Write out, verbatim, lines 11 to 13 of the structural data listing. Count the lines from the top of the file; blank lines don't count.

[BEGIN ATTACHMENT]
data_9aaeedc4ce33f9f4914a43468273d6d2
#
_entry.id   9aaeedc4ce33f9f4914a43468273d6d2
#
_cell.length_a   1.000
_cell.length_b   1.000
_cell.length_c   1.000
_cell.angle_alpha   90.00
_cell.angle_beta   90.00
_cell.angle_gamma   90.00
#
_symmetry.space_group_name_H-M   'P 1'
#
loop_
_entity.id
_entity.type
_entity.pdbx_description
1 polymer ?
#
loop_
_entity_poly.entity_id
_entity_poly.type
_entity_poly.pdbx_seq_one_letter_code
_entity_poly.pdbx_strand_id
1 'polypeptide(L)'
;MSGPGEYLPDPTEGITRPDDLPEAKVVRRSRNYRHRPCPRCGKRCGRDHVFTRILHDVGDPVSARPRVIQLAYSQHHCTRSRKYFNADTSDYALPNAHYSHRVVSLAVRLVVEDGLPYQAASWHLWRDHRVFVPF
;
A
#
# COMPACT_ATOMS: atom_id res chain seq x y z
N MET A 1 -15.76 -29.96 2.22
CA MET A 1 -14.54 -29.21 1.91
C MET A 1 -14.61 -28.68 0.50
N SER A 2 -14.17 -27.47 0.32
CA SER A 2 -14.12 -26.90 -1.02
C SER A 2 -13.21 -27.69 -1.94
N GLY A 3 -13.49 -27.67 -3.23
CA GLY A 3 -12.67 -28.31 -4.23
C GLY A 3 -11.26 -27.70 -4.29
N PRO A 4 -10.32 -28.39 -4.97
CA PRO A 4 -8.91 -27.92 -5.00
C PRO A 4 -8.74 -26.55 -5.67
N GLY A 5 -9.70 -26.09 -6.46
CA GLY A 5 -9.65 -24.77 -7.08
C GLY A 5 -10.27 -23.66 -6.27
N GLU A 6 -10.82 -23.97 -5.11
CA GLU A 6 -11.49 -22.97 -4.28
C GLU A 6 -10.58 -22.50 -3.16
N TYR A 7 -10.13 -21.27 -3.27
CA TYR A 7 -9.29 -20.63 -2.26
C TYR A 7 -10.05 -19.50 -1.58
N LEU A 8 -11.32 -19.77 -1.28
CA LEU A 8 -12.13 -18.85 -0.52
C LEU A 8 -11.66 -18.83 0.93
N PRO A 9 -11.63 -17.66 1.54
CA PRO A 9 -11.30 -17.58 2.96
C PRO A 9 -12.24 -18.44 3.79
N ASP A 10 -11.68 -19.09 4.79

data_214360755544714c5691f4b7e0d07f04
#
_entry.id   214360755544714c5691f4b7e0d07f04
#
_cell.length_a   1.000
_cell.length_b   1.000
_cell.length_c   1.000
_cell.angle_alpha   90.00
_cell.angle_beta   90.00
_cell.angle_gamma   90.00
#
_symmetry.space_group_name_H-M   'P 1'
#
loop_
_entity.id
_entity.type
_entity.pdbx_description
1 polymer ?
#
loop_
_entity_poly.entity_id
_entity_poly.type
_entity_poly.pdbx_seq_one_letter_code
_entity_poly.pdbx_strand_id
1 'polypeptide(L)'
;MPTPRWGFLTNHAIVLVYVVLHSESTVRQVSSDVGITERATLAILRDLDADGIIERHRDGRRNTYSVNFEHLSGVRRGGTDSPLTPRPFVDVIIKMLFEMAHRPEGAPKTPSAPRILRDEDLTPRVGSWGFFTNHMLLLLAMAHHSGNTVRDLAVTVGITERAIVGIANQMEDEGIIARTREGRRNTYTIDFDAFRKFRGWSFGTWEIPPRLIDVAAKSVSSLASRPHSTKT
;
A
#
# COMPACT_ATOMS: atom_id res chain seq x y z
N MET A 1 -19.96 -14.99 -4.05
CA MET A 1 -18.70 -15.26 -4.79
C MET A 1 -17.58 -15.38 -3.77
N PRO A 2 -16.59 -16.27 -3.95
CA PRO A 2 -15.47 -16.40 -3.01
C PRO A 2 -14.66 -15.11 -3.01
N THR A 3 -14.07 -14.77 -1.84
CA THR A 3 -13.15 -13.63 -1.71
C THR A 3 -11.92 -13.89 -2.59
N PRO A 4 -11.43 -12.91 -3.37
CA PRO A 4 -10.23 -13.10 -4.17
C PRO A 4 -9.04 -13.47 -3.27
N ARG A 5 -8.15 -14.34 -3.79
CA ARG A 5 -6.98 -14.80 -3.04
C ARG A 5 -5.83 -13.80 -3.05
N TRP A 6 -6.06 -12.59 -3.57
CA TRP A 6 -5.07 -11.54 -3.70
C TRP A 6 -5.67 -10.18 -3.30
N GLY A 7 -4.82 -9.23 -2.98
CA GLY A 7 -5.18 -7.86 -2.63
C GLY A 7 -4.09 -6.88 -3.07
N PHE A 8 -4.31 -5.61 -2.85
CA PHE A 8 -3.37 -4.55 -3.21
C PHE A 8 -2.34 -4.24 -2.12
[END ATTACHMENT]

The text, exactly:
#
_symmetry.space_group_name_H-M   'P 1'
#